A 5000 ml reactor was placed under a nitrogen atmosphere (bubbler) and was charged with 352 g of ground maleic anhydride and 574 g of methylene chloride. With stirring, 796 g of SILQUEST® A-1100™ (Witco Corp.) 3-aminopropyltriethoxysilane was added to the reactor over a two hour period. The reactor was cooled to 10° C. using an ice-salt bath. 723 g of triethylamine was charged to the reactor. With continued cooling, 777 g of trimethylsilyl chloride was added to the reactor. Toward the end of the trimethylsilyl chloride addition, 300 g of methylene chloride was charged to the reactor and stirring was continued overnight. The reaction mixture was pressure filtered through a 30 μm then a 0.5 μm filter. The filtrate was placed into a 5000 ml flask and the methylene chloride was distilled from the flask at room temperature by slowly increasing the vacuum to 200 mm Hg. The cyclization to the final product was done under reduced pressure and gentle heating. The crude product was purified by vacuum distillation. 1H, 13C and 29Si NMR were consistent for maleimidopropyltriethoxysilane. This process is exemplied in Scheme I.

Comparative Example I

Synthesis of Maleimidosilane According to U.S. Pat. No. 3,755,354.

A mixture of 23.2 g 3-aminopropyltriethoxysilane, 10.3 g maleic anhydride, 0.53 g pyridine and 316 g hexane were charged into a 1000 ml, 3-neck round bottom flask equipped with a Dean Stark trap. The mixture was refluxed for 13 hours. Two layers formed. The lower layer was separated and analyzed by 29-Si NMR spectroscopy. The analysis indicated 35 mole percent siloxanes which indicates that water was present during the synthesis of the silane.

An attempt to prepare an aqueous solution of the silane in this present example was made. A mixture of 0.2 g silane, 0.1 g glacial acetic acid, 0.6 g methanol and 0.2 g water were stirred for 20 minutes. An additional 18.95 g water was added slowly with stirring. A yellowish solid precipitated almost immediately. A clear, stable and homogenuous aqueous solution of Silane A was prepared by the above mixing procedure.

Example 2

Treatment of Glass Fibers with Silane a Without Peroxide

A glass fiber sizing bath was prepared by adding a Silane A to a stock hydrolysis solution. The stock hydrolysis solution consisted of 1440 g of 2-propanol and 160 g of distilled water. This solution was adjusted to pH 4 with glacial acetic acid. A 0.5 percent (wt/wt) Silane A solution was prepared by adding 1.5 g of Silane A with stirring to 298.5 g of the stock solution. The solution was allowed to stir for an additional 30 minutes to insure complete silane hydrolysis. Fiber glass fabric was cut into strips and dipped into the silane solution. The strips were hung in a fume hood to air dry and placed in a 135° C. oven for 2.5 minutes.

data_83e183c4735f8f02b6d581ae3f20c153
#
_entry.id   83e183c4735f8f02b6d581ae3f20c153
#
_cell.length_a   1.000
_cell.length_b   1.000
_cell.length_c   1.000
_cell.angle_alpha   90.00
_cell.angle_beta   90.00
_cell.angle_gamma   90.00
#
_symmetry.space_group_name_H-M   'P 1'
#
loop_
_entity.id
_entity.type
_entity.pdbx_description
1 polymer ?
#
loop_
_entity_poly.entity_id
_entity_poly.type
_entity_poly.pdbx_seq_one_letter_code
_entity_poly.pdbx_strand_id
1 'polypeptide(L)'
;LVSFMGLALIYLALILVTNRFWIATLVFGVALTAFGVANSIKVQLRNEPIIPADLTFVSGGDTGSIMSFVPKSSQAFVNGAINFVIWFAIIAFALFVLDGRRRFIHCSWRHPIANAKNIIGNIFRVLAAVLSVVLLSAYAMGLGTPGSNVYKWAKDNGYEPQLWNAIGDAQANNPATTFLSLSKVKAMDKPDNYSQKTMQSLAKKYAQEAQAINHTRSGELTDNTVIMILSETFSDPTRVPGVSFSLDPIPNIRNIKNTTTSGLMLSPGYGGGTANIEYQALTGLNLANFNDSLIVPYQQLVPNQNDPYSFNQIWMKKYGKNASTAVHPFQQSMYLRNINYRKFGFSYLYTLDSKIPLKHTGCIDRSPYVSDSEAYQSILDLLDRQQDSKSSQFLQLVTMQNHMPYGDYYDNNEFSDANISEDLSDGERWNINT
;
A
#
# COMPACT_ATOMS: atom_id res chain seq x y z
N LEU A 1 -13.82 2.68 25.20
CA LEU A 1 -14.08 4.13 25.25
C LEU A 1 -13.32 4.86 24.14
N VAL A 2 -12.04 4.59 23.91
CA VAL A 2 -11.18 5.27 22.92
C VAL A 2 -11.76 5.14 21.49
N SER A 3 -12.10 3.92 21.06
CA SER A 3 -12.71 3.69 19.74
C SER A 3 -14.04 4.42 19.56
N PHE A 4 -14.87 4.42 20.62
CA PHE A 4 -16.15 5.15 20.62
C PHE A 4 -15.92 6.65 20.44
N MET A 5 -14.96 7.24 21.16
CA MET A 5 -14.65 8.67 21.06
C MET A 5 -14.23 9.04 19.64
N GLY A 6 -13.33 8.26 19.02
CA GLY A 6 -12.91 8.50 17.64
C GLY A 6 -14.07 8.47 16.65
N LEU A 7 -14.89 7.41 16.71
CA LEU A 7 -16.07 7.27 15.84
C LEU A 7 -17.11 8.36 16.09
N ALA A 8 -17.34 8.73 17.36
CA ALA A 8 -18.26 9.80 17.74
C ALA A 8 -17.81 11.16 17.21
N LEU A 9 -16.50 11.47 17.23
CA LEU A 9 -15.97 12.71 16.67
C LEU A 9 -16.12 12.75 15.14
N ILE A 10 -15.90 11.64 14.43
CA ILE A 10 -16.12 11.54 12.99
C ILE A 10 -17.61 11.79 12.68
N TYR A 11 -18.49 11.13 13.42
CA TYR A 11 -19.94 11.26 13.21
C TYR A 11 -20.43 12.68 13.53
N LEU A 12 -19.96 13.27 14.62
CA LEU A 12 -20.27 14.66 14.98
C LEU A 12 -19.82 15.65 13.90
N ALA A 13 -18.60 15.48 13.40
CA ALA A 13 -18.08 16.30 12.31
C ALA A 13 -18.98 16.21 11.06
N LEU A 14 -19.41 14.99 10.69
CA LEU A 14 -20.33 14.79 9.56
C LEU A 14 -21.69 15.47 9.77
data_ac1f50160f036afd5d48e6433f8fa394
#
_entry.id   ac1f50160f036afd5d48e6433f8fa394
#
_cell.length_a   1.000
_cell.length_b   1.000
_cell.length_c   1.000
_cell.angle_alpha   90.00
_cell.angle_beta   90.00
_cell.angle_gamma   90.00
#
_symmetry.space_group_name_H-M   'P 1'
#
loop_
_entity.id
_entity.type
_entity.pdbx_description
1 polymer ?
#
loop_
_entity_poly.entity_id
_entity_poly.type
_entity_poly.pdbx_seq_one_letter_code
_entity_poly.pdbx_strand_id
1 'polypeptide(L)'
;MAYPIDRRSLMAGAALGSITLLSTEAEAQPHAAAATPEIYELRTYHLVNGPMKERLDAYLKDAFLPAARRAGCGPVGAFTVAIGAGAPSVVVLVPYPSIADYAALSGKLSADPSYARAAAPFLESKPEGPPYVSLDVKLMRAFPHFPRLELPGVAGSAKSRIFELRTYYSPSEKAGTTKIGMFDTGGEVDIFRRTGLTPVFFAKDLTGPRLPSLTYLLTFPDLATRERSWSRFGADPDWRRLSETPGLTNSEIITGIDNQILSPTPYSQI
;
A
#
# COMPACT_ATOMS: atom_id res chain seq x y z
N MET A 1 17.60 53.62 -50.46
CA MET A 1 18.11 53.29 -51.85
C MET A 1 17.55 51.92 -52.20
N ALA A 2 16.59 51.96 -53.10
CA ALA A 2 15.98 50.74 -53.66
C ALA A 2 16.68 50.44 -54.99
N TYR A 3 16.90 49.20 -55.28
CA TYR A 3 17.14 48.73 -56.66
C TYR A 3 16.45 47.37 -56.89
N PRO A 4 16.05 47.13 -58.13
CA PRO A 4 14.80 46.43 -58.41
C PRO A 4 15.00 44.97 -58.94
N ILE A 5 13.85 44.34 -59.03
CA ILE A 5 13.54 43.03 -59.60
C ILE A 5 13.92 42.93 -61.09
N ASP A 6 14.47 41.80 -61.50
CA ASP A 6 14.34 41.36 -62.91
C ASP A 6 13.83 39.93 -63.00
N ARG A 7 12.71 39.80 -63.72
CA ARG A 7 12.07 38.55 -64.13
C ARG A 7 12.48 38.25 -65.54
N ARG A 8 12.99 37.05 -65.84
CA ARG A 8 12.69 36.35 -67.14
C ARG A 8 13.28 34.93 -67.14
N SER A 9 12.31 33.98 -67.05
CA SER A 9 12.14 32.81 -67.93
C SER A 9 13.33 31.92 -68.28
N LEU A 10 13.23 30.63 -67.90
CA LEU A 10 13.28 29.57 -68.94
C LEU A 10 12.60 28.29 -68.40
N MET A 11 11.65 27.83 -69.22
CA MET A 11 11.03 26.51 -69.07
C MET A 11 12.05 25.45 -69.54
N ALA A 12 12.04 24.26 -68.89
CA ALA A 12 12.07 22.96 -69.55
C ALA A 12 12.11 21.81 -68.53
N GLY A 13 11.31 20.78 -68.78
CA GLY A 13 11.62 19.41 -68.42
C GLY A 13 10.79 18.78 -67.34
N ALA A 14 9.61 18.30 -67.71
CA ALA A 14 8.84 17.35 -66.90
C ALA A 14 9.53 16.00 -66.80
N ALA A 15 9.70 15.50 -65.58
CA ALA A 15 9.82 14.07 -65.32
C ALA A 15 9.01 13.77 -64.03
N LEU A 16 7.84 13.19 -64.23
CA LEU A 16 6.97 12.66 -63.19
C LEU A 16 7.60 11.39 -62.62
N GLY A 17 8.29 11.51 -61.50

Example 3

Treatment of Glass Fibers With Silane A and Peroxide

The treated glass fibers with Silane A from Example 2 were coated with a peroxide solution. A 0.15 weight (wt/wt) peroxide solution was prepared by dissolving 0.45 g of dicumyl peroxide in 299.55 g of toluene. The silane treated glass fabric strips were dipped into the peroxide solution and allowed to air dry for 1 hour.

Example 4

Preparation and Testing of Nylon Laminates Made From Silane A and No Peroxide

The treated glass fiber strips from Example 2 were were cut into 8 inch×8 inch (20.3 cm×20.3 cm) squares. Alternating layers of 10 mil (0.025 cm) nylon 6 film and treated glass fabric were used to make a 11-ply laminate. The laminates were pressed at 260° C. to a 0.125 inch (0.317 cm) stops with 1500 pounds (680 kg) ram force for 0.75 hour using a PHI press, model Q230H.

Specimens for dry and wet flex tests and loss-on-ignition (%LOI) analysis were cut using a diamond saw. The dimensions of the test specimens were 0.5 inch (1.77 cm) wide, 0.125 inch high (0.317 cm) and 3.5 inches (8.89 cm) long. The dry flex test were performed with a crosshead speed of 0.2 inches (0.51 cm) per minute and a 2 inch (5.08 cm) span width using an Instron 1123 tester according to ASTM D790. Wet flex tests were performed on specimens after 24 hour immersion in boiling water. The wet test were performed on the same size specimens and in the same manner as the dry samples. % LOIs were performed in accordance to ASTM D 4963-94. The results are presented in Table I.

Example 5

Preparation and Testing of Nylon 6 Laminate Made From Silane A and Peroxide

The nylon 6 laminates were made and tested in a manner identical to Example 4 except that the treated glass fiber strips from Example 3 were used. The results are presented in Table I.